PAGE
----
When was the last time someone said something nice about you or your business? It felt good, right? Now, think about how influential those complimentary comments could be if they were part of developing your business persona through the eyes of your biggest supporters.
“The psychology of testimonials is that we, humans, are always looking for positive affirmation to our future choices,” writes Carolina Guzik in her post for HoneyBook’s Rising Tide series.
That’s such a powerful statement, because it resets the perspective of testimonials back to the prospect who reads them. A personal recommendation isn’t just about you selling something—or yourself—to a potential client. It’s about the emotional response to the idea of promise; of a hopefulness that results when we can incorporate our instincts or emotions with hard, cold facts.
As Inc.com contributor Andrew Griffiths puts it, “We certainly don't believe everything we are told, especially when it comes to advertising. But we do believe other people.”
All Recommendations are not Created Equal
You’re urging them to stake their reputation on your value.
Let’s take LinkedIn endorsements versus recommendations. We have all received those algorithm-triggered LinkedIn suggestions, proposing we endorse someone for a core skill set. Whether you’ve observed that skill set personally, or made some logical assumptions based on a LinkedIn profile, it’s not hard to do and it doesn’t eat up much of your precious time. But, you know what they say about time, effort, and value—the more you put in, the more you get back.
A personal recommendation is a richer endorsement, but asking for one means exposing a bit of your vulnerable side. You’re asking for someone’s time. You’re urging them to stake their reputation on your value. And, you’re depending on their memory of all your hard work and the contribution you made.
It’s safe to say you’re not going to ask for a recommendation unless you trust he or she will accurately convey your worth. Even those you do trust, who are eager and willing, occasionally need a helping hand.
After polling a few colleagues, here’s how responders tend to cluster when they’re asked to support people with a written recommendation.
5 Praising Personas
The Nice Guy
He wants to do good and help you out, but just won’t get around to it. You know this from your work together. It’s okay, there’s no law against you writing it for him.
Ms. I Can’t Wait!
You know her well, and you expect she'll shower you with praise. The challenge will be to get her to tighten up her accolades so they fit within the LinkedIn parameters. You just have to edit a bit, gently.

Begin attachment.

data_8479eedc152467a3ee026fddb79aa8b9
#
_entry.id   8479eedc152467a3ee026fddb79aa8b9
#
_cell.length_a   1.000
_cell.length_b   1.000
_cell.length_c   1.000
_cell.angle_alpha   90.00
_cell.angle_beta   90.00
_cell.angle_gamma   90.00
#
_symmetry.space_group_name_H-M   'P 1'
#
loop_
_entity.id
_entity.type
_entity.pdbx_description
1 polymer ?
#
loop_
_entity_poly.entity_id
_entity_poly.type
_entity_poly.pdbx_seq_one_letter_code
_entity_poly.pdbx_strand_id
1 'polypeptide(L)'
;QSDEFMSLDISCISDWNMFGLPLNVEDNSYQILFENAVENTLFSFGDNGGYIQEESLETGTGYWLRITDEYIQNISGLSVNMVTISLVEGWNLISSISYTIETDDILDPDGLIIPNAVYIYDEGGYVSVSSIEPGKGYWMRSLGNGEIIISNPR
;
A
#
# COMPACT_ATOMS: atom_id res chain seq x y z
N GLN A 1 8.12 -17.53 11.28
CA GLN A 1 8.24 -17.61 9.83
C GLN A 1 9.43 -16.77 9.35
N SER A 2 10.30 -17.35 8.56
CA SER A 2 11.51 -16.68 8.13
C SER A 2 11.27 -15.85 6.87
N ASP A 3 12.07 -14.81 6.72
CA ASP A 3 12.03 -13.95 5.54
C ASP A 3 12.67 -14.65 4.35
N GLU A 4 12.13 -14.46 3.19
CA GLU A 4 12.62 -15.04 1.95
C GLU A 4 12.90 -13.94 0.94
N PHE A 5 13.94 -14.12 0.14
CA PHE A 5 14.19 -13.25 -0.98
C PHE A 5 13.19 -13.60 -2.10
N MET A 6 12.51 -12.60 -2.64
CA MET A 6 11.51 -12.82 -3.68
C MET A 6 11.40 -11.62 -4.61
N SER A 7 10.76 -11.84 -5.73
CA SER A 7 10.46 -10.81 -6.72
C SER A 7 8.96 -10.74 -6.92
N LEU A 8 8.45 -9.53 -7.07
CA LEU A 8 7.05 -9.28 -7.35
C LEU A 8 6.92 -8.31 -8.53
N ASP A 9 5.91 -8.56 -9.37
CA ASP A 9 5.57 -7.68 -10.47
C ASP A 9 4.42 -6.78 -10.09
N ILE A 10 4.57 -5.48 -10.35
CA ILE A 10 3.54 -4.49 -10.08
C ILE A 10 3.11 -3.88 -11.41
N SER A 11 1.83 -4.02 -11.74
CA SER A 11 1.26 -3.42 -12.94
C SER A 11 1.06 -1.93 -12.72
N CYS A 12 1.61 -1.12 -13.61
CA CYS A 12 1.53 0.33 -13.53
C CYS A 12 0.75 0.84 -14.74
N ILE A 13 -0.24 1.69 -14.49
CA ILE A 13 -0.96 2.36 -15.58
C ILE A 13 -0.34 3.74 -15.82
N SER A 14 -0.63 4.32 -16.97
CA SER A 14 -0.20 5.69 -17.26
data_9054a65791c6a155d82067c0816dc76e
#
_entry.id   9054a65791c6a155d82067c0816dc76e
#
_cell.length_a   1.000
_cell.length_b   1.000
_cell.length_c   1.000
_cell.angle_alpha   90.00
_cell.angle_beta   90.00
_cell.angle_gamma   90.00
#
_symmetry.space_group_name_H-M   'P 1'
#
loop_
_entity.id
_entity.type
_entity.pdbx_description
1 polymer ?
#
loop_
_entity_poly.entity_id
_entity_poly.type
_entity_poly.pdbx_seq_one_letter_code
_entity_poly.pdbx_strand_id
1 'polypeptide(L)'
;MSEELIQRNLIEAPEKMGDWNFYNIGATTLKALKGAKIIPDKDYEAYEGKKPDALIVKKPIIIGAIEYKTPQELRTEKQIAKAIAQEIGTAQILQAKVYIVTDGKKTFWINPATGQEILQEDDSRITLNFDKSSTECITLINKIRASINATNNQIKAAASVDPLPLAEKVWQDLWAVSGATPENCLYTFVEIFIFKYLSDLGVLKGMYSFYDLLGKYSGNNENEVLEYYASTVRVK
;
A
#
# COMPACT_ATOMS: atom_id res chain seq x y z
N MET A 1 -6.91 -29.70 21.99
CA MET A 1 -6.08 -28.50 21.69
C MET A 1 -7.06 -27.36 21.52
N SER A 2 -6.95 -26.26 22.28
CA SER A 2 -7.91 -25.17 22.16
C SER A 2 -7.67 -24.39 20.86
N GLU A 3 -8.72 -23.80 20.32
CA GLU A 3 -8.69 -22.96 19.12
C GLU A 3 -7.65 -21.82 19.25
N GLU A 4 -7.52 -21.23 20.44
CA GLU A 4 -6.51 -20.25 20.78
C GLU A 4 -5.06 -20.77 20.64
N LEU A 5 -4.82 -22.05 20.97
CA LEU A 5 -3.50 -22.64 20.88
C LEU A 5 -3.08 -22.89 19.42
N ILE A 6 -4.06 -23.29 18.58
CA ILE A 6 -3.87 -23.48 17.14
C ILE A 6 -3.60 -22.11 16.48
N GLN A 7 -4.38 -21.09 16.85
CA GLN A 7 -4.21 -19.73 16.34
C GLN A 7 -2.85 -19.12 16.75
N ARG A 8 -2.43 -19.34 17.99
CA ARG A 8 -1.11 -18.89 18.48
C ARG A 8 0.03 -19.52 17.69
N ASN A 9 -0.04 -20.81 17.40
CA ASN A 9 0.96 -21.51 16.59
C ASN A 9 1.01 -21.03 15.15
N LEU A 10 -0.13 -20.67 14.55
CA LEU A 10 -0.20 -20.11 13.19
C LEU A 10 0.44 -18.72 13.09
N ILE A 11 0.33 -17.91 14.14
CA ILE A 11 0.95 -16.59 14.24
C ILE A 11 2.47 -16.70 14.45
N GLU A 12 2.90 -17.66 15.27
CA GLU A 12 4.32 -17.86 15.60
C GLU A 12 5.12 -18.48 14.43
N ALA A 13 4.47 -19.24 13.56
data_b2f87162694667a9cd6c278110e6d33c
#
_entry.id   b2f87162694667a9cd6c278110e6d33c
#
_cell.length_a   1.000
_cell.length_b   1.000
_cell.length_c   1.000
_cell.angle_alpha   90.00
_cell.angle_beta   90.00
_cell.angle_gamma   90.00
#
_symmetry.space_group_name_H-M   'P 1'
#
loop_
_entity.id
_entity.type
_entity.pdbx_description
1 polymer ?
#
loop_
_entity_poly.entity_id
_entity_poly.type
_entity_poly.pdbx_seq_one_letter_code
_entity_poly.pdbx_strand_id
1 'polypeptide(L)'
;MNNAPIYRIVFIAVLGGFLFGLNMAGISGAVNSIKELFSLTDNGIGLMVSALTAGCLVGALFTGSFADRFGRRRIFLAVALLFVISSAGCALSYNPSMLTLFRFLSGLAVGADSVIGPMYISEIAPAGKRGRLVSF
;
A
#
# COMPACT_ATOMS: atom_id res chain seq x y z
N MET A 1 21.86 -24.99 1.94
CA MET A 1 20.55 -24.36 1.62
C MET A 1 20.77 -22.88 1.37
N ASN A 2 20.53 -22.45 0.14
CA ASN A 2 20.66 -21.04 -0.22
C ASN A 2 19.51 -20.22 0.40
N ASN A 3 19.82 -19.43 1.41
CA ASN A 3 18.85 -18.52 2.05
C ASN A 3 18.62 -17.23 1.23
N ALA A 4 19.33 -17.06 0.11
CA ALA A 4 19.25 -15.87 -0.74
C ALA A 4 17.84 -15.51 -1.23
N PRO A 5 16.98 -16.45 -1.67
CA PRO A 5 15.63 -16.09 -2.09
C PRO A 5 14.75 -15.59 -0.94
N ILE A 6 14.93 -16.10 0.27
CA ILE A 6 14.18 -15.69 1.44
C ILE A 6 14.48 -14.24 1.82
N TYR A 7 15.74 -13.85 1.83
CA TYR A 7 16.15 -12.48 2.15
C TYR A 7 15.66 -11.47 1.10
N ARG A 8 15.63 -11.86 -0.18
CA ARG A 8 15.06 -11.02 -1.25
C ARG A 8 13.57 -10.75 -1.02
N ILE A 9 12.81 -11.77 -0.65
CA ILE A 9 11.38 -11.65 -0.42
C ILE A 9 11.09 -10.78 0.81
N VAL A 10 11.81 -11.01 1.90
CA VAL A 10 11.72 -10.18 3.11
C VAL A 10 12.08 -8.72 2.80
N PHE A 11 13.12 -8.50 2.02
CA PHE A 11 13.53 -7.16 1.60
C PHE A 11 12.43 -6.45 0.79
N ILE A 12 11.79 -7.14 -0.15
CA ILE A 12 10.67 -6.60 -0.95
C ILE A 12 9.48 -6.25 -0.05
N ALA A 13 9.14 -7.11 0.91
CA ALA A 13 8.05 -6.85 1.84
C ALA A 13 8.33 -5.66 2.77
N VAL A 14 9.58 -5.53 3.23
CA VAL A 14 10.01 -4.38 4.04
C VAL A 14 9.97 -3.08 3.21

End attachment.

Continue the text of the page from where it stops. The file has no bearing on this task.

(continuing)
He Who Cannot Say “No”
Even the most eager and willing occasionally need a helping hand.
He’s famous and well known. A testimonial from this person would be a game changer. But, in your heart you know he just doesn’t care. He presumes you know how busy he is, and that you will forgive him when he fails to fulfill his commitment. You do.
The recommendation from this persona comes along with a subtext, a tone that suggests, “You are an idiot if you do not hire this person. Take it from me. I’ve been around, and I know.” You gotta love it, even if it sounds snarky and arrogant to your prospective new boss.
This person says yes, writes a specific, digestible, high-impact recommendation that captures everything you’d want in the elevator pitch that is you. And, he also posts it by himself. There aren’t too many of these dreamboats around, so make sure you thank him--and then thank him again.
A Holistic Depiction
Regardless of persona, the hope is to form a holistic depiction of your capabilities and contributions—not in your own voice, but in the expression of your peers.
Now that we’ve sorted out the psychology of testimonials, stay tuned for a future discussion where I’ll take a more logistical look at recommendations (e.g. best practices, testimonial etiquette, and the various places recommendations can live, such as your website, social media, printed promotional materials, and even within your proposals ). We’ll also examine the potential symbiotic relationship between case studies and testimonials, which if utilized correctly, can overcome its frenemy reputation and instead be highly advantageous.